Why £50,000 p.a. is no longer enough to live on

The average UK salary is £26,500 and yet research carried out by the Daily Mail found that families with incomes of £50,000+ are struggling to get by. If those considered to be living a ‘nice middle class’ existence aren’t coping, what hope is there for someone on a much smaller income? The Daily Mail spoke to four families – all bringing in a joint income of more then £50,000 per year – who said they were struggling to get by. Some had to borrow from friends and family to meet end of the month bills while others hadn’t had a holiday abroad since 2012. You might assume that these families must be splashing the cash on new clothes, Christmas presents and pets but the spending actually showed rather a lack of extravagance. So where does the money actually go and how could these families find savings? Childcare £400 £1,200 per month The cost of childcare was one of the biggest expenses for the households with children. In fact, three households spent more on childcare ea


How to live the Good Life in 2017

The Good Life – being entirely self sufficient – has been a dream for decades. But whether you’re pursuing Tom and Barbara’s 70s hippy vision or something altogether more millennial where do you start when it comes to growing your own and turning green fingers into a great life? Back garden or allotment? If you’re lucky enough to have a fairly sizeable back garden then you’re off to a great start. If you don’t then there’s always an allotment. The idea of an allotment is that you’re allocated a patch of land that you can use to grow. Applications for allotments are made through the local council (search your local council website for details) and availability varies wildly from city to city. Most plots usually come in at between 100 and 300 square metres and will be located with other allotments managed by other local residents. The cost of renting an allotment is low – around £10 per year outside of London. The only complication with allotments is that, in areas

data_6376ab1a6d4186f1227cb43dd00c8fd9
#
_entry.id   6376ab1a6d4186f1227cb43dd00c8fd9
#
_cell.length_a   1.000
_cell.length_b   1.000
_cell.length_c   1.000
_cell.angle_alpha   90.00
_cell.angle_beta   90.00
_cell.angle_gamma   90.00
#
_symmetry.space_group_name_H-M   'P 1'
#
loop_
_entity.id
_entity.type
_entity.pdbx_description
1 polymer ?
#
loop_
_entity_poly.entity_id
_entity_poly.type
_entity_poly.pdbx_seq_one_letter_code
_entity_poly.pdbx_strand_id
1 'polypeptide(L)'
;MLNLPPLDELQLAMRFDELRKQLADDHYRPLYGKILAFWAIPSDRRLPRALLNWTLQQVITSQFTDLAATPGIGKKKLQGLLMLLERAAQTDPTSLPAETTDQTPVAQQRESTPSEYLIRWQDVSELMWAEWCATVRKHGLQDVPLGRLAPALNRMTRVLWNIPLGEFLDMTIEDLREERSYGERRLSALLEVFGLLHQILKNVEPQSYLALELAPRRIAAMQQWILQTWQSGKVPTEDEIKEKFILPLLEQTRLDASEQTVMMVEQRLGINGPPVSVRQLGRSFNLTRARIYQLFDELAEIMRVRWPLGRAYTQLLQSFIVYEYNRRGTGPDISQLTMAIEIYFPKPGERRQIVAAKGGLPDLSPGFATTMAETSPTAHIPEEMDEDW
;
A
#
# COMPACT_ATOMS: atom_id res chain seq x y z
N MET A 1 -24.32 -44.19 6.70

What are your rights as a social housing tenant?

If you live in social housing then you will either be a tenant of your local authority or a housing association. The rights and obligations which go with these tenancies vary considerably. In this article, we look at the main differences. Your Rights if you are a Tenant Most people who rent from a housing association or council are assured tenants which means that they are guaranteed the right to live in the home for life so long as they are not evicted for non-payment of rent or other breaches of the tenancy agreement. However, some tenants of housing associations are on assured shorthold tenancies which may mean that their housing association is able to end their tenancy when the fixed-term runs out. Other types of housing association tenancies are starter tenancies for new tenants and demoted tenancies for people who have been convicted of certain types of behaviour by a court and results in fewer protections against eviction. If you have an assured tenancy, you’ll must be given

Top 10 cheapest places in the UK to live